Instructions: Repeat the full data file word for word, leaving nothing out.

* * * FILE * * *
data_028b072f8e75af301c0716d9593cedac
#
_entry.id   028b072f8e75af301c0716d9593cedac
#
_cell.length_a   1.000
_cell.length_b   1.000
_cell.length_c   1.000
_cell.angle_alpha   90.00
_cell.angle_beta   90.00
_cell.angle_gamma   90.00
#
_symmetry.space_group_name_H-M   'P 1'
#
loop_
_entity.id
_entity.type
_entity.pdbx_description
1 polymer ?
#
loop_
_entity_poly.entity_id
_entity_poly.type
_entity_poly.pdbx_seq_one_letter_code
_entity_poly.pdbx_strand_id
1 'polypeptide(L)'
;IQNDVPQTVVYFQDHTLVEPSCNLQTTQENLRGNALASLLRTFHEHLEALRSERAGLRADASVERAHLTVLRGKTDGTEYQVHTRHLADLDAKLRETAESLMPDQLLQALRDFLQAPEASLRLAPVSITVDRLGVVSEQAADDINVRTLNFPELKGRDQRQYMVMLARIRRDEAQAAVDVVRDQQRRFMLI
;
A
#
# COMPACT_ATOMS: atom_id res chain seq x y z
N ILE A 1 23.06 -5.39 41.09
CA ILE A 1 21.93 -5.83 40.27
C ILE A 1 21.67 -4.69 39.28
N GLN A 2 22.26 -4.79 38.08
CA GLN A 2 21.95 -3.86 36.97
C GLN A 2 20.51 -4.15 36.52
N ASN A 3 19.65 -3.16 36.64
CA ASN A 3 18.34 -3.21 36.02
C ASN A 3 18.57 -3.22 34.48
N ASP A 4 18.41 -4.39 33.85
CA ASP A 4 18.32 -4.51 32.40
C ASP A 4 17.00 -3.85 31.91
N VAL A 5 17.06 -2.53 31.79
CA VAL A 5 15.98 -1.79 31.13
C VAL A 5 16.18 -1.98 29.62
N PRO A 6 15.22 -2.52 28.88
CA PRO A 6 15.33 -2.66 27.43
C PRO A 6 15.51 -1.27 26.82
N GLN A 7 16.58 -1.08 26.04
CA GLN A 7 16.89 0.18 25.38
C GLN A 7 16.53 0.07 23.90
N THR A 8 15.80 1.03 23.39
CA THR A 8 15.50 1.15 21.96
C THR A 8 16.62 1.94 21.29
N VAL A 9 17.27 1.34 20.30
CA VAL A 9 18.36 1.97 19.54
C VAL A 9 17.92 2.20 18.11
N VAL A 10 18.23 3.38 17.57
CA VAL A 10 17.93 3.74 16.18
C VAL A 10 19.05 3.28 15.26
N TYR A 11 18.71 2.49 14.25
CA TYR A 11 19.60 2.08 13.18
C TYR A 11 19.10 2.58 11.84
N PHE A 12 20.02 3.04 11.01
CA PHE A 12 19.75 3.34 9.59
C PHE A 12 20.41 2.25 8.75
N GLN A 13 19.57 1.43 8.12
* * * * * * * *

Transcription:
data_028b072f8e75af301c0716d9593cedac
#
_entry.id   028b072f8e75af301c0716d9593cedac
#
_cell.length_a   1.000
_cell.length_b   1.000
_cell.length_c   1.000
_cell.angle_alpha   90.00
_cell.angle_beta   90.00
_cell.angle_gamma   90.00
#
_symmetry.space_group_name_H-M   'P 1'
#
loop_
_entity.id
_entity.type
_entity.pdbx_description
1 polymer ?
#
loop_
_entity_poly.entity_id
_entity_poly.type
_entity_poly.pdbx_seq_one_letter_code
_entity_poly.pdbx_strand_id
1 'polypeptide(L)'
;IQNDVPQTVVYFQDHTLVEPSCNLQTTQENLRGNALASLLRTFHEHLEALRSERAGLRADASVERAHLTVLRGKTDGTEYQVHTRHLADLDAKLRETAESLMPDQLLQALRDFLQAPEASLRLAPVSITVDRLGVVSEQAADDINVRTLNFPELKGRDQRQYMVMLARIRRDEAQAAVDVVRDQQRRFMLI
;
A
#
# COMPACT_ATOMS: atom_id res chain seq x y z
N ILE A 1 23.06 -5.39 41.09
CA ILE A 1 21.93 -5.83 40.27
C ILE A 1 21.67 -4.69 39.28
N GLN A 2 22.26 -4.79 38.08
CA GLN A 2 21.95 -3.86 36.97
C GLN A 2 20.51 -4.15 36.52
N ASN A 3 19.65 -3.16 36.64
CA ASN A 3 18.34 -3.21 36.02
C ASN A 3 18.57 -3.22 34.48
N ASP A 4 18.41 -4.39 33.85
CA ASP A 4 18.32 -4.51 32.40
C ASP A 4 17.00 -3.85 31.91
N VAL A 5 17.06 -2.53 31.79
CA VAL A 5 15.98 -1.79 31.13
C VAL A 5 16.18 -1.98 29.62
N PRO A 6 15.22 -2.52 28.88
CA PRO A 6 15.33 -2.66 27.43
C PRO A 6 15.51 -1.27 26.82
N GLN A 7 16.58 -1.08 26.04
CA GLN A 7 16.89 0.18 25.38
C GLN A 7 16.53 0.07 23.90
N THR A 8 15.80 1.03 23.39
CA THR A 8 15.50 1.15 21.96
C THR A 8 16.62 1.94 21.29
N VAL A 9 17.27 1.34 20.30
CA VAL A 9 18.36 1.97 19.54
C VAL A 9 17.92 2.20 18.11
N VAL A 10 18.23 3.38 17.57
CA VAL A 10 17.93 3.74 16.18
C VAL A 10 19.05 3.28 15.26
N TYR A 11 18.71 2.49 14.25
CA TYR A 11 19.60 2.08 13.18
C TYR A 11 19.10 2.58 11.84
N PHE A 12 20.02 3.04 11.01
CA PHE A 12 19.75 3.34 9.59
C PHE A 12 20.41 2.25 8.75
N GLN A 13 19.57 1.43 8.12